To order Alpha Four or Alpha Five, click above to go directly to Alpha, or call 800.451.1018 or 781.229.4500


Friday, November 1, 2002 VOLUME 1 ISSUE 9  
Contact the Editors:
Bill Warner:
Jim Chapman:
News & Notes
Learn Alpha Five
Tips & Tricks
Tech Corner
Developer Spotlight
Xbasic CliniX
Interview with Frances Peake
Interview with Frances Peake
by Jim Chapman

Q: Francie, your name has been associated with Alpha Software for a long time. Can you tell us when you first heard of Alpha Software?

In 1986 I responded to a Help Wanted ad for a technical support position at Alpha Software Corporation. The first time I heard of Alpha was when I went for the interview. I didn't have a computer background but had used some dBase in my previous job. I started at Alpha just before they released their first dBase-compatible database, Alpha Three.

By the time I left Alpha in 1990 I was Manager of Technical Support and Quality Assurance. It's been 12 years but I still keep in touch with many of the great people I worked with there.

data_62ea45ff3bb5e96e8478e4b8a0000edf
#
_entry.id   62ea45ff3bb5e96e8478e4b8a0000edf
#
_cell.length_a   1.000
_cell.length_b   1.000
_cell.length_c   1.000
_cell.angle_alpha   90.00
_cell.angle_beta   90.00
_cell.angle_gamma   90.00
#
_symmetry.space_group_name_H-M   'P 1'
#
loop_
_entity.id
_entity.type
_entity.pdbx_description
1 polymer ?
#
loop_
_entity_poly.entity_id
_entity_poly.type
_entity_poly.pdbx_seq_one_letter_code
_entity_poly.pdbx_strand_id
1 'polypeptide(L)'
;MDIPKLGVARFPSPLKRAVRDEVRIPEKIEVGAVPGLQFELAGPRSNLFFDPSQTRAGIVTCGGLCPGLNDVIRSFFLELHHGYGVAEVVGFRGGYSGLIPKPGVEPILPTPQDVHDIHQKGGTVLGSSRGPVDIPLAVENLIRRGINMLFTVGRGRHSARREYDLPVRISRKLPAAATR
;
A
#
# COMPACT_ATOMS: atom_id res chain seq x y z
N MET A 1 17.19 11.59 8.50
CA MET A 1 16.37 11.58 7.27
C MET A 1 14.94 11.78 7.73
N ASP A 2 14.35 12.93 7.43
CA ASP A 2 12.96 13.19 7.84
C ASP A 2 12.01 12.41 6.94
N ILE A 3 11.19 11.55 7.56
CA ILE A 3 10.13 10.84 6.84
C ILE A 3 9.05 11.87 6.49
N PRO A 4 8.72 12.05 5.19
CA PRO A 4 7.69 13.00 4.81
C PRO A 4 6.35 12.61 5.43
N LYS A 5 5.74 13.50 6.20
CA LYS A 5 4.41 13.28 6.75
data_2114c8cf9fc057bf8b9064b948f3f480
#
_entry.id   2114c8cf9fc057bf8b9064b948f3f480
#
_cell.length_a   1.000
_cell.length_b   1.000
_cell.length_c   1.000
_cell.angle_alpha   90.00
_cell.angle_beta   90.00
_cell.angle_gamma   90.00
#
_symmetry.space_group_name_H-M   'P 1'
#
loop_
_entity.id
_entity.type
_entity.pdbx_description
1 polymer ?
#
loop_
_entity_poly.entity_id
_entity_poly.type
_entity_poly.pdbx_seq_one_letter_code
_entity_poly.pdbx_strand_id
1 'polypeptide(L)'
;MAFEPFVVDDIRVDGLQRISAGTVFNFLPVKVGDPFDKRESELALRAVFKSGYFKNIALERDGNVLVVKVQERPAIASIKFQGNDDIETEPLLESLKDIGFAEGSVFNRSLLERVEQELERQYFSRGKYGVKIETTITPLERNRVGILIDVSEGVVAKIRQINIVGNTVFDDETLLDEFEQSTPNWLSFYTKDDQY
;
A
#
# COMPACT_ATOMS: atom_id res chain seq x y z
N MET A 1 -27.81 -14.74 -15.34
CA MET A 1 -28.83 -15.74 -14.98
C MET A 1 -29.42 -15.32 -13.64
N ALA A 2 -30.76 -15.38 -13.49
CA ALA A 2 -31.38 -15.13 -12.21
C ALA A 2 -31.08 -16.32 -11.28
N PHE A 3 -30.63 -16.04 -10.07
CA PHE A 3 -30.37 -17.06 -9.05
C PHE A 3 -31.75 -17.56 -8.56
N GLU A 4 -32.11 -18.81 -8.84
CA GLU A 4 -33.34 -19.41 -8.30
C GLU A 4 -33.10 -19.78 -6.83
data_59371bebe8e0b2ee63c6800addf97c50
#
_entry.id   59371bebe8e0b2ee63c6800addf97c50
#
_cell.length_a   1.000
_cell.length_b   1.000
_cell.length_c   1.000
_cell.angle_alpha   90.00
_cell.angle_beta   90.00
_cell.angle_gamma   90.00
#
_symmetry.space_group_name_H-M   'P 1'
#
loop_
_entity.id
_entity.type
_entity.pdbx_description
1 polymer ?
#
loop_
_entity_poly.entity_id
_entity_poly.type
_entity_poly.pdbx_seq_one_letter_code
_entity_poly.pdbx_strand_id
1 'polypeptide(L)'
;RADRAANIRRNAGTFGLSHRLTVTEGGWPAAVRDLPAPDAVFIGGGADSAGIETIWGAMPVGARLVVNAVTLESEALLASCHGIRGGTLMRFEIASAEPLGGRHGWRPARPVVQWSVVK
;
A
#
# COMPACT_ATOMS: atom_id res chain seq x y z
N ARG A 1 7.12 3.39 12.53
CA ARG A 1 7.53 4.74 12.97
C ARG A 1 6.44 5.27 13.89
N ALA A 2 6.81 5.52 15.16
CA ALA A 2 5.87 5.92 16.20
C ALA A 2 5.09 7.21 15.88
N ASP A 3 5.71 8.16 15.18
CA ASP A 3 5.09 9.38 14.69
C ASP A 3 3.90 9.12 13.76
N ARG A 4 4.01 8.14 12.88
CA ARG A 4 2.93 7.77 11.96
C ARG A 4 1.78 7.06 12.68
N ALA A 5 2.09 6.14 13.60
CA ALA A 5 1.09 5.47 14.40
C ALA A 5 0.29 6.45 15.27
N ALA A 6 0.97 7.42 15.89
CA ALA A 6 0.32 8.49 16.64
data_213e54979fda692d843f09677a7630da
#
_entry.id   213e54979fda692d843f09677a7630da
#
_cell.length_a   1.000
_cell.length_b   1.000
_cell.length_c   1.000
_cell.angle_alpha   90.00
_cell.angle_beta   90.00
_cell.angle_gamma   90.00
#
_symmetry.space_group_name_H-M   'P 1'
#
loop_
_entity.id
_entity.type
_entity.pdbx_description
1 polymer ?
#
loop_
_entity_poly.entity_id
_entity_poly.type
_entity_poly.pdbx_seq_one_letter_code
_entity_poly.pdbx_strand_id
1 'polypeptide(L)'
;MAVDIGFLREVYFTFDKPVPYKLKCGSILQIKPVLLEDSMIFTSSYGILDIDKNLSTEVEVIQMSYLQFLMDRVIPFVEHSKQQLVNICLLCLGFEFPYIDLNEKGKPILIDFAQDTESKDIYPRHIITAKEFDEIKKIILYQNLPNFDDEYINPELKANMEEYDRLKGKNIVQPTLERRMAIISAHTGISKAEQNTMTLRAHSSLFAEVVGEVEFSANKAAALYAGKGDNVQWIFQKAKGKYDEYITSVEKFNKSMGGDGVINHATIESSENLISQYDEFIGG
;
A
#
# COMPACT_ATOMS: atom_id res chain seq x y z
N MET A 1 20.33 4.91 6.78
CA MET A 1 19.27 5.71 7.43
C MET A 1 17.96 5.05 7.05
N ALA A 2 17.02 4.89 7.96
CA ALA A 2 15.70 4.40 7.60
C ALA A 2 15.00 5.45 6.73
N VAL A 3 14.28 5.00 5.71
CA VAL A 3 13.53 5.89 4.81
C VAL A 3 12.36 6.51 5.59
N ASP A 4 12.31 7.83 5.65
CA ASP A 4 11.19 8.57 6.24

Q: I have to admit that I have always been a little envious of technical support personnel. I've always viewed them as having all the 'inside' scoop, access to the developers, and knowing all the nooks and crannies of the software. Is this the reality?

Maybe not all the inside scoop, but we did rely on the programmers for insight into the inner workings of the software. They were always willing to help us as long as we had made an effort to test and document the problem before approaching them. As a Tech Support person, you spend 40 hours a week answering a wide variety of questions, so you do get an excellent feel for the software.